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Streetwise: The world's most expensive technology

Be careful when you write that email. It could come back to haunt you – as Henry Blodget and a growing number of corporates have painfully discovered


In March 2000, after reviewing the results of a clinical study of the pain-reliever Vioxx, Merck's research chief, Edward Scolnick, typed an email. In it he said that evidence of heart-related risks from Vioxx was "clearly there". Merck did not mention Scolnick's conclusion publicly, however, and it kept selling Vioxx for four more years.

Several months ago, after Merck withdrew Vioxx from the market and Scolnick's email was revealed, the events seemed a clear case of fraud or negligence: Merck knew its drug was risky and didn't say so. Plaintiffs' lawyers pounced, and criminal and regulatory investigations began. Subsequent explanations, however, have shown that the case might not be clear.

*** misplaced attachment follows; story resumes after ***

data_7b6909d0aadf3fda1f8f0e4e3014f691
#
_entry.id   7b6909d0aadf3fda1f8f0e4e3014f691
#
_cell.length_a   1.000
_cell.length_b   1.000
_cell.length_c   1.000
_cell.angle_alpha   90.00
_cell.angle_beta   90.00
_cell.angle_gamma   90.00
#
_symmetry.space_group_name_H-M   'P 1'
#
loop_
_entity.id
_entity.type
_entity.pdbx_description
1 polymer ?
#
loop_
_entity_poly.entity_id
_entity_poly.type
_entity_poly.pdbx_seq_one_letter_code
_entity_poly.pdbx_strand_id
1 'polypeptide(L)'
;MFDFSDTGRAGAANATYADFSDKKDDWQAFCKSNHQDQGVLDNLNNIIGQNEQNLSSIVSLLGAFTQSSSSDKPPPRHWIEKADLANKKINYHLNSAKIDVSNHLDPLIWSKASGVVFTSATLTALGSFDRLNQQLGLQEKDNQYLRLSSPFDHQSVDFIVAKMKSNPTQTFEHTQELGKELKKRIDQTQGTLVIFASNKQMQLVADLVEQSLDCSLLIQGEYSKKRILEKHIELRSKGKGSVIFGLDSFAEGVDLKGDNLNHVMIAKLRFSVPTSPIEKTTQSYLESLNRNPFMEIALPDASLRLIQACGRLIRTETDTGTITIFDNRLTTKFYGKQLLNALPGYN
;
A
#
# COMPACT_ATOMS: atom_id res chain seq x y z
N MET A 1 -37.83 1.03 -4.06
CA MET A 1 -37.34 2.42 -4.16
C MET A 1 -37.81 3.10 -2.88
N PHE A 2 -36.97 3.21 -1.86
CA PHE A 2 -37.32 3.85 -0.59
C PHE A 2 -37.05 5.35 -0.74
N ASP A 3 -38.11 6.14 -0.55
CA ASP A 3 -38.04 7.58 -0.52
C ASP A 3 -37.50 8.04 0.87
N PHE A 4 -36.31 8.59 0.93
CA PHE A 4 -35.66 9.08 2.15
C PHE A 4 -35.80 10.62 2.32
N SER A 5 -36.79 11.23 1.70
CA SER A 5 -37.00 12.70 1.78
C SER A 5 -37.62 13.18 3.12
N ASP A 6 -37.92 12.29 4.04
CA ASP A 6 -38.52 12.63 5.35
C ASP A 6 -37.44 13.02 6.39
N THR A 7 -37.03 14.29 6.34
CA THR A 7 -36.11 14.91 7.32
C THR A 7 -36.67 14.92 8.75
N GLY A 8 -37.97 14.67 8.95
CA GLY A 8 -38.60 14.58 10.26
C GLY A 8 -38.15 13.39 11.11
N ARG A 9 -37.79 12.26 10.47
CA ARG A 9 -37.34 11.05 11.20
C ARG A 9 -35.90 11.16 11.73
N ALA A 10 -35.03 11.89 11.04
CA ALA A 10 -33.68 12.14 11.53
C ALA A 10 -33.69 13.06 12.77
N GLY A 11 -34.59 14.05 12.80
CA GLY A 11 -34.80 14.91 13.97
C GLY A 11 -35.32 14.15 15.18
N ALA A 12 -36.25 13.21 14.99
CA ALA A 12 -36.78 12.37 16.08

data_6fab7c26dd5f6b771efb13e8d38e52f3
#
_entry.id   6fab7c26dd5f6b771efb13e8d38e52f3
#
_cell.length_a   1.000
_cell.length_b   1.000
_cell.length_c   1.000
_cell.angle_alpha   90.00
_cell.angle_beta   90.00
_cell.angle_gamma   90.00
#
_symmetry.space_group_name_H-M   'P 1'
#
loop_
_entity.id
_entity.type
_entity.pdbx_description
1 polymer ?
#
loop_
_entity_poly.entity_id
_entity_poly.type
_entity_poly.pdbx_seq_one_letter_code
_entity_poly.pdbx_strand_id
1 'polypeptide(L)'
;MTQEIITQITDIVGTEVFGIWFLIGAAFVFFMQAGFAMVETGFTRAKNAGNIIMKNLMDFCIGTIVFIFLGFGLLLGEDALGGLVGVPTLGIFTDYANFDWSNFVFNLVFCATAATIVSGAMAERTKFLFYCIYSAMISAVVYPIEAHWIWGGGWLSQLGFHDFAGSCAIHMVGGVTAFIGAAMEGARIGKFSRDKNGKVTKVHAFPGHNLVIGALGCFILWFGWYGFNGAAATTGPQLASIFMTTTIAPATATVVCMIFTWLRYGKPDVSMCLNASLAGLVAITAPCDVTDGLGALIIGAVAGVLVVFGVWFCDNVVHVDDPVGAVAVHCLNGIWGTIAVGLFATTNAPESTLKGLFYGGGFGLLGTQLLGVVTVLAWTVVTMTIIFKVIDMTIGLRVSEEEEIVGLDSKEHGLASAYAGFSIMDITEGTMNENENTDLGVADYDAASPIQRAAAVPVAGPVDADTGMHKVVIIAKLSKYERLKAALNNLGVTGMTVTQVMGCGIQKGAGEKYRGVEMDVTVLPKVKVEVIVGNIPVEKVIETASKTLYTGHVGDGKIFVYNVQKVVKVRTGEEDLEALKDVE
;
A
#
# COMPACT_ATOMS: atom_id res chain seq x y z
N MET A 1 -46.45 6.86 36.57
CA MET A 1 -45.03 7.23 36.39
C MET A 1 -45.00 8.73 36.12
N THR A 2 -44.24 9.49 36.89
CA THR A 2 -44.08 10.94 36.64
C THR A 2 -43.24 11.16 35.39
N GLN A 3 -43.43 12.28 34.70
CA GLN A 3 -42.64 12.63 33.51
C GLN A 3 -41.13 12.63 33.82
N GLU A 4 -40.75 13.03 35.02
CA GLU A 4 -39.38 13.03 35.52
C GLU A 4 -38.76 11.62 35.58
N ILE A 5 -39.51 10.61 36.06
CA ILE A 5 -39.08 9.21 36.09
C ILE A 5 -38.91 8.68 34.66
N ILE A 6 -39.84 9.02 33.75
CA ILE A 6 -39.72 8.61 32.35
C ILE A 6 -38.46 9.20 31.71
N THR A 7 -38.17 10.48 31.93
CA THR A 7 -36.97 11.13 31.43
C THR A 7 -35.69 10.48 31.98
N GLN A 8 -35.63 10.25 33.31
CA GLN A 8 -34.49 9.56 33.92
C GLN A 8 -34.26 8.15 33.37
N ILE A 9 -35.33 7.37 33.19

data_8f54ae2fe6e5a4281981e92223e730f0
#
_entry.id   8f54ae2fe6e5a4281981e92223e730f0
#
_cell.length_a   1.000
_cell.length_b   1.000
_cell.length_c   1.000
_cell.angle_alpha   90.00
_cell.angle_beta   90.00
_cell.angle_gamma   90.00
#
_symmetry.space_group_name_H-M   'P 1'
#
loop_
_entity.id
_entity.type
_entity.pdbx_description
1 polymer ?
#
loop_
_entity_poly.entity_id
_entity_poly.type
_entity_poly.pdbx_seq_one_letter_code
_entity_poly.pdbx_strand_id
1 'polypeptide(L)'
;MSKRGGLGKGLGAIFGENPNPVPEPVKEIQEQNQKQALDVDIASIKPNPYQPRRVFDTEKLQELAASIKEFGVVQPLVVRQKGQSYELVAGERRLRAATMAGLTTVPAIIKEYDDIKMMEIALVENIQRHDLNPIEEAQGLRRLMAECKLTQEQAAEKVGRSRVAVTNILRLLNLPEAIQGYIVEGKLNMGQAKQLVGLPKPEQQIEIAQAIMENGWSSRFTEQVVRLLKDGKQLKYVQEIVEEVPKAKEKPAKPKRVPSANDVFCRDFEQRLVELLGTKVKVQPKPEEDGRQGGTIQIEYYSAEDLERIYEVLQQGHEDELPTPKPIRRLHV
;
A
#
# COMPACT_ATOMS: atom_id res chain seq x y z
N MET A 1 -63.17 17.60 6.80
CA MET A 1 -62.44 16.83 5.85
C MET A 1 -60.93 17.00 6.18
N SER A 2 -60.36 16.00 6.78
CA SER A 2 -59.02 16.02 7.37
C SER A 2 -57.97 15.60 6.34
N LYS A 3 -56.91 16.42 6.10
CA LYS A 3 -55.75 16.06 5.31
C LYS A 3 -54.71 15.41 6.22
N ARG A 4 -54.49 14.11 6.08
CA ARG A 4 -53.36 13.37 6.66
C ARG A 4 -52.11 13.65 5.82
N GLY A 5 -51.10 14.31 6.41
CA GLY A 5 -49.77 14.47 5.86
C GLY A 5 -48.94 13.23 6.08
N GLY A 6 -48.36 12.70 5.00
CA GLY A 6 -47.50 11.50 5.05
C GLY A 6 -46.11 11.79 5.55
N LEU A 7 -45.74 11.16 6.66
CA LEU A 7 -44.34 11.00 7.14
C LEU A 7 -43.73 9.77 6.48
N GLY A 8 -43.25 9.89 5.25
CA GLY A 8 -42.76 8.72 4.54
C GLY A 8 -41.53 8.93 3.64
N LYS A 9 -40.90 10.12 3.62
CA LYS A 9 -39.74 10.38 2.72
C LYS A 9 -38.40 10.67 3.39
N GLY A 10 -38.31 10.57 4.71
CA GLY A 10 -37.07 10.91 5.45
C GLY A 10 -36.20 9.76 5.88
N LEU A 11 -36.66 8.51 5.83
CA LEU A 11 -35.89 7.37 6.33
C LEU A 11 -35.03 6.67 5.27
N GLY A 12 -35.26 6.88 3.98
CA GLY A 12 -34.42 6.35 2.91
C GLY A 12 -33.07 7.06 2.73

In recent years, email has been heralded as a miraculous new detection tool, one that enables regulators to peer through public statements and see the "unvarnished truth" beneath. The impact of email on corporate reputations and pocketbooks has indeed been breathtaking, but not always because it reveals the truth. Sometimes, email doesn't reveal anything more than the appearance or possibility of impropriety. This appearance alone, however, can create massive liability.

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Before going further, I should acknowledge the obvious: on this topic, I'm not just an armchair observer (please see below).

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